Is limbo going away?


#1

I found an article stating that limbo might be going away in the Catholic church. I then found an article on a Catholic site saying that it might not be for all unbaptized infants.
“Thus, a Limbo for the unbaptized unborn and born infants continues to be held as worthy of belief in the Church, but in the mercy of God perhaps not all unbaptized infants go there.”

What do we believe?

Here is the original article:
western-star.com/school/content/shared/news/stories/LIMBO_1202_COX.html

Here is the Catholic article on “Catholic Culture”:
catholicculture.org/docs/doc_view.cfm?recnum=4387

Just curious, this has always been confusing for me.
God bless,
-Amy


#2

Amy, Limbo has never been an official teaching of the Church. That is why, in the current Catechism of the Catholic Church, one reads that one can trust in God to deal with the hoped for salvation of those unborn, unbaptized infants. Something like the idea of Limbo COULD be the way, but we don’t know if it IS the way. It was a possible explanation but never an official one.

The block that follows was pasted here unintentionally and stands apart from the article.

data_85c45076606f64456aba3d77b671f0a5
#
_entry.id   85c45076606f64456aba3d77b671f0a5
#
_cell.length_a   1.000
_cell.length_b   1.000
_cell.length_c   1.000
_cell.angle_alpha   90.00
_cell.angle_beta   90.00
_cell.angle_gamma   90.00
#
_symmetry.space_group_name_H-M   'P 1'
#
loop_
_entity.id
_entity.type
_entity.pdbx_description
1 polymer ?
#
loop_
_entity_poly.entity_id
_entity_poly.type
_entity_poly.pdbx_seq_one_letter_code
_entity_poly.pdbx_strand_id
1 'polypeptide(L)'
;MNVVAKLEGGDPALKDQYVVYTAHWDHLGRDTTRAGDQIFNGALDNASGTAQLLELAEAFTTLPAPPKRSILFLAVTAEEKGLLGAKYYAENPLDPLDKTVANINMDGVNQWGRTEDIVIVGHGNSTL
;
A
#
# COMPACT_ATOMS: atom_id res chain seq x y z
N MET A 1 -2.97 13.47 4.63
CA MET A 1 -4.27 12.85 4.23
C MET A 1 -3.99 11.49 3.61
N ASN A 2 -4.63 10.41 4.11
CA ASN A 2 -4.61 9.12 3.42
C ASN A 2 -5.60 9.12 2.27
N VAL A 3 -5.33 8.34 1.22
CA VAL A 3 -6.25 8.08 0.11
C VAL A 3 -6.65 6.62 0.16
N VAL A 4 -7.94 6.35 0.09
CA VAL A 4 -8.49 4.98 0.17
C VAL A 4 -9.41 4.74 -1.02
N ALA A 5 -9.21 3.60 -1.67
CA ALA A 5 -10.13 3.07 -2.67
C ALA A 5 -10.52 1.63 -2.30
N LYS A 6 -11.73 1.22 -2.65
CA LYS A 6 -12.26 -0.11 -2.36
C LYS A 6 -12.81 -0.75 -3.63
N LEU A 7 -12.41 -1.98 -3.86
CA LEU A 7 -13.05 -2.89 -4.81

#3

All limbo ever was (except for the limbo of the early Fathers before Christ) was a bad theological speculation. It was never part of the deposit of faith or the Magisterium. I’m glad to see it go.


#4

I think Limbo is the place the righteous waited until Jesus opened the gates of heaven afer he redeemed the world at the great sacrifice.


#5

It’s an area that clearly has not been fully revealed to us by God. I think the Church has tried to understand, and may be admitting it doesn’t completely understand because God has not revealed enough to us.